-  - **Look at the units and absolute modeling tolerance settings in file properties** - Are they reasonable? Most applications that produce IGES files do not match the unit and tolerance settings without user intervention. Rhino does match the settings on export. Free-form surface modeling requires an intelligent compromise in modeling tolerance. [[rhino:​nurbs|NURBs]] curves are chains of polynomial expression segments joined by knots that carry continuity information between the segments. These segments fit to neighboring curves within the specified modeling tolerance. The tighter the tolerance, the more complex these curves become and system performance suffers. There is no point in calculating high density curve fitting to tolerance values that are not supported by your downstream manufacturing processes.+  - **Look at the units and absolute modeling tolerance settings in file properties** - Are they reasonable? Most applications that produce IGES files do not match the unit and tolerance settings without user intervention. Rhino does match the settings on export. Free-form surface modeling requires an intelligent compromise in modeling tolerance. [[rhino:​nurbs|NURBS]] curves are chains of polynomial expression segments joined by knots that carry continuity information between the segments. These segments fit to neighboring curves within the specified modeling tolerance. The tighter the tolerance, the more complex these curves become and system performance suffers. There is no point in calculating high density curve fitting to tolerance values that are not supported by your downstream manufacturing processes.
   -**Join the surfaces** - When joining, adjacent edges are tagged as joined if they fit within the specified modeling tolerance. If they are outside the tolerance, they are not joined. Joining does not alter the geometry. It only tags the edges as being close enough to be treated as coincidental. Look at the results on the command line. Did you get as many polysurfaces as you thought you would? Sometimes there are double surfaces after importing an IGES file. Usually, one will be complete and the second one will be missing interior trims. When the **join** happens, you have no control over which of the two surfaces it will select. If you suspect this has occurred, try joining two naked edges. If there is no nearby naked edge where one should be, undo the join, and select for duplicate surfaces. Delete the less complete surfaces and try the join again.   -**Join the surfaces** - When joining, adjacent edges are tagged as joined if they fit within the specified modeling tolerance. If they are outside the tolerance, they are not joined. Joining does not alter the geometry. It only tags the edges as being close enough to be treated as coincidental. Look at the results on the command line. Did you get as many polysurfaces as you thought you would? Sometimes there are double surfaces after importing an IGES file. Usually, one will be complete and the second one will be missing interior trims. When the **join** happens, you have no control over which of the two surfaces it will select. If you suspect this has occurred, try joining two naked edges. If there is no nearby naked edge where one should be, undo the join, and select for duplicate surfaces. Delete the less complete surfaces and try the join again.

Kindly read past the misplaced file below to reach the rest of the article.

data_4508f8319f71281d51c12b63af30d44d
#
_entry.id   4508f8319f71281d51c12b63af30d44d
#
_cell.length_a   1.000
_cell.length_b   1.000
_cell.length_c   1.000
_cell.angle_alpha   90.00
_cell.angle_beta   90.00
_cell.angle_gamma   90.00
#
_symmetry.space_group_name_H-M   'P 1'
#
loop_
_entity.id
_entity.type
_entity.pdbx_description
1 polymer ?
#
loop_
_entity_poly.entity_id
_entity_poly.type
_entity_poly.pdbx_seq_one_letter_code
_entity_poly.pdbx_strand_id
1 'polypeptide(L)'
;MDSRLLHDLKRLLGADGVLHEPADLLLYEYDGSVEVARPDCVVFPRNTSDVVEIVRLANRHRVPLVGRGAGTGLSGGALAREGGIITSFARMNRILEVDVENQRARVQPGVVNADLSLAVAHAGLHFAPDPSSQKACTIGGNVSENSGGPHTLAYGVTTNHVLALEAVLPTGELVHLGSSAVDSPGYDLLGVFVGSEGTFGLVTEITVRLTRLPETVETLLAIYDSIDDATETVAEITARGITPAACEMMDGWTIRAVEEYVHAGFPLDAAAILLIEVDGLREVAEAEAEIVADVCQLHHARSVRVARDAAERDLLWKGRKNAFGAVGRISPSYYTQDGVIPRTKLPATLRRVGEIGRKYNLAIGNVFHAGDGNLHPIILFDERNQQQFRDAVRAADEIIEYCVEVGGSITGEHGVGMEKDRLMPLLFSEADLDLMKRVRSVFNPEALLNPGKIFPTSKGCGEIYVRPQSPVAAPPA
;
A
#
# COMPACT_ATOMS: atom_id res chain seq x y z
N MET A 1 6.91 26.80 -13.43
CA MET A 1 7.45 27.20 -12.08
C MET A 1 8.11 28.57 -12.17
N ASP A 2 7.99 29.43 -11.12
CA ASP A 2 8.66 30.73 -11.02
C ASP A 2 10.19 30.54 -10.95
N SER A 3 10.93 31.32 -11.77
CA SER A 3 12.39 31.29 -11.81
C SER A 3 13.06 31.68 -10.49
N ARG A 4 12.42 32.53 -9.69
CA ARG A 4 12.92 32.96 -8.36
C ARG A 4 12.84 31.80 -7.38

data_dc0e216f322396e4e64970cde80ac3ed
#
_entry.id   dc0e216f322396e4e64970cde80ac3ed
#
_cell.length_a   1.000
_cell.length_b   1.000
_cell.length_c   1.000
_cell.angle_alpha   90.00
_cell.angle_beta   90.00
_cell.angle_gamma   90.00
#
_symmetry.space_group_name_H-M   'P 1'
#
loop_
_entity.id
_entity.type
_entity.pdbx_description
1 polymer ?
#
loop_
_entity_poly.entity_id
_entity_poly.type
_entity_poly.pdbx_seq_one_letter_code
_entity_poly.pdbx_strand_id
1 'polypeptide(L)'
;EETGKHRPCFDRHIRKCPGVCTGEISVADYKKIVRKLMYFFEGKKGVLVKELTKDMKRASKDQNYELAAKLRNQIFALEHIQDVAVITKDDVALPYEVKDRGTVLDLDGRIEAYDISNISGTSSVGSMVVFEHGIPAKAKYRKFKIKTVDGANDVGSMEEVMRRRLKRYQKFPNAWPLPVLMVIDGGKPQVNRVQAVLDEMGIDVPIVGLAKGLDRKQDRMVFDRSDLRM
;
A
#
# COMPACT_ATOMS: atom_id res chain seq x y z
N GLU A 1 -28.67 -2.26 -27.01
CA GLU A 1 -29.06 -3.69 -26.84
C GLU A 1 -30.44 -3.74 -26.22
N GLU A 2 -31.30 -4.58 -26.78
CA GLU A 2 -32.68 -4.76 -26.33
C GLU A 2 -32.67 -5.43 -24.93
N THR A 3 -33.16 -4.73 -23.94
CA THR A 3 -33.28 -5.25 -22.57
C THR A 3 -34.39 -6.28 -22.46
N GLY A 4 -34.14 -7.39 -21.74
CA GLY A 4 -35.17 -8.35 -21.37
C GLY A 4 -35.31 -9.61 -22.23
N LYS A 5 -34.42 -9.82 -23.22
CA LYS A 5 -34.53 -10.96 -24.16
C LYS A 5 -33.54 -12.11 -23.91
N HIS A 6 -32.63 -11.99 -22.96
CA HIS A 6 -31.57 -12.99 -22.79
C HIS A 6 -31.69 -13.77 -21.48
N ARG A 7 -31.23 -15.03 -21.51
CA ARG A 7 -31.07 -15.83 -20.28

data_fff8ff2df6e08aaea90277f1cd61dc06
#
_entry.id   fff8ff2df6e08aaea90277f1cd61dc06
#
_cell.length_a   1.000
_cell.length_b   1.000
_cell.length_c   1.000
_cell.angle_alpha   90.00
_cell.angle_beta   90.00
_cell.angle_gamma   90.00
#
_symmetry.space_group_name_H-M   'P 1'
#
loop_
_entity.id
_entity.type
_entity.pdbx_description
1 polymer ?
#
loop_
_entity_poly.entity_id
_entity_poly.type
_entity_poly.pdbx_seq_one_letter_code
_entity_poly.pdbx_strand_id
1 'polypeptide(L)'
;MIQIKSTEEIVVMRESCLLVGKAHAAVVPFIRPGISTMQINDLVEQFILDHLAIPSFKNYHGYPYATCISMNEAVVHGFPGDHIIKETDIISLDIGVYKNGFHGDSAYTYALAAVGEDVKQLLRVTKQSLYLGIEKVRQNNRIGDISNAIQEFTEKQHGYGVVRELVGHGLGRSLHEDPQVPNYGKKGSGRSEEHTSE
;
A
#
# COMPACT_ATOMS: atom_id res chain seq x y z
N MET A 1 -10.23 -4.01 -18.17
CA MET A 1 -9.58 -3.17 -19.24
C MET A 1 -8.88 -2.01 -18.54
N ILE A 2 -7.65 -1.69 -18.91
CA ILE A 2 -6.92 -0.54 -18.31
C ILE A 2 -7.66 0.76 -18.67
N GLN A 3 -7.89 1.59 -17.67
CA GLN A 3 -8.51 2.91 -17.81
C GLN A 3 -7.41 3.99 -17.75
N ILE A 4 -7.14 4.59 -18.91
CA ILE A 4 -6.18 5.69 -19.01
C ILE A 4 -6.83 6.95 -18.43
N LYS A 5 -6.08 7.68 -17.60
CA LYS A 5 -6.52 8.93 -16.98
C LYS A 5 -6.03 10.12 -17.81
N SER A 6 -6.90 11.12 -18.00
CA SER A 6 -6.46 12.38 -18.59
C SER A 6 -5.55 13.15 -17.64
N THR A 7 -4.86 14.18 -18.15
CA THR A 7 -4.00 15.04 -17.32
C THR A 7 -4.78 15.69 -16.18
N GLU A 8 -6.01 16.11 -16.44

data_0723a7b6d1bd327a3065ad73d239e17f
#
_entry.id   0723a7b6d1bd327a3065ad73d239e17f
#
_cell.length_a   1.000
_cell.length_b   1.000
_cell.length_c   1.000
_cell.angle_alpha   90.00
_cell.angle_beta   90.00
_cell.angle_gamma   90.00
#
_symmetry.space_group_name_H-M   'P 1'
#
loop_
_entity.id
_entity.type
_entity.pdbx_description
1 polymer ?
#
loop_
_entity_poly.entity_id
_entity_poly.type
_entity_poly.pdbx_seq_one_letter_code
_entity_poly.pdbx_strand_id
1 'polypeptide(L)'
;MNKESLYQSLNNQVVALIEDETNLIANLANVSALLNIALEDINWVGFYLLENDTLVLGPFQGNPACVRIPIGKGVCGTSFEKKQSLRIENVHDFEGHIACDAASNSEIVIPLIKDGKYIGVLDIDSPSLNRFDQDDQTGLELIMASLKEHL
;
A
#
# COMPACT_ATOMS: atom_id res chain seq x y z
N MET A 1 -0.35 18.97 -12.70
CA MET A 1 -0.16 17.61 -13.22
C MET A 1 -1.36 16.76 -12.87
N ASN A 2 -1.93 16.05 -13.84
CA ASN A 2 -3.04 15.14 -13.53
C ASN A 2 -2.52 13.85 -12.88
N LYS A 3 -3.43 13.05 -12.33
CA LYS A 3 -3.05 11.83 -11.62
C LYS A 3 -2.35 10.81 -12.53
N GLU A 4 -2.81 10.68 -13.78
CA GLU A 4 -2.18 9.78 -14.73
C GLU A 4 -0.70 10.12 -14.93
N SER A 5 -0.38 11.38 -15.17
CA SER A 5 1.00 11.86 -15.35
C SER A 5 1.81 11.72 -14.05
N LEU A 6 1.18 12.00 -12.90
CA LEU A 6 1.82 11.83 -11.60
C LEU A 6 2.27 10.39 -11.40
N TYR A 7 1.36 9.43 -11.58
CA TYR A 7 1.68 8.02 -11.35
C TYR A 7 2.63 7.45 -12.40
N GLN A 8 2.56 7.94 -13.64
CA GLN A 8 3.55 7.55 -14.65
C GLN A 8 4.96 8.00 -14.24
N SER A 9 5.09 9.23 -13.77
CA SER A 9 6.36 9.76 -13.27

- **Check for naked edges** - Naked edges are surface edges that aren't joined to other edges. During the join process, they were farther apart than the specified modeling tolerance. This may be from sloppy initial modeling, a misleading tolerance setting in the imported IGES file, or duplicate surfaces. If there are a lot of naked edges showing when you run the **ShowNakedEdges** command, consider undoing the join and relaxing the absolute tolerance. It is likely that the original modeling was done at a more relaxed tolerance and the exported file setting wasn't true.   Note: You can not improve the tolerance fitting between surfaces without substantial remodeling.   - **Check for naked edges** - Naked edges are surface edges that aren't joined to other edges. During the join process, they were farther apart than the specified modeling tolerance. This may be from sloppy initial modeling, a misleading tolerance setting in the imported IGES file, or duplicate surfaces. If there are a lot of naked edges showing when you run the **ShowNakedEdges** command, consider undoing the join and relaxing the absolute tolerance. It is likely that the original modeling was done at a more relaxed tolerance and the exported file setting wasn't true.   Note: You can not improve the tolerance fitting between surfaces without substantial remodeling.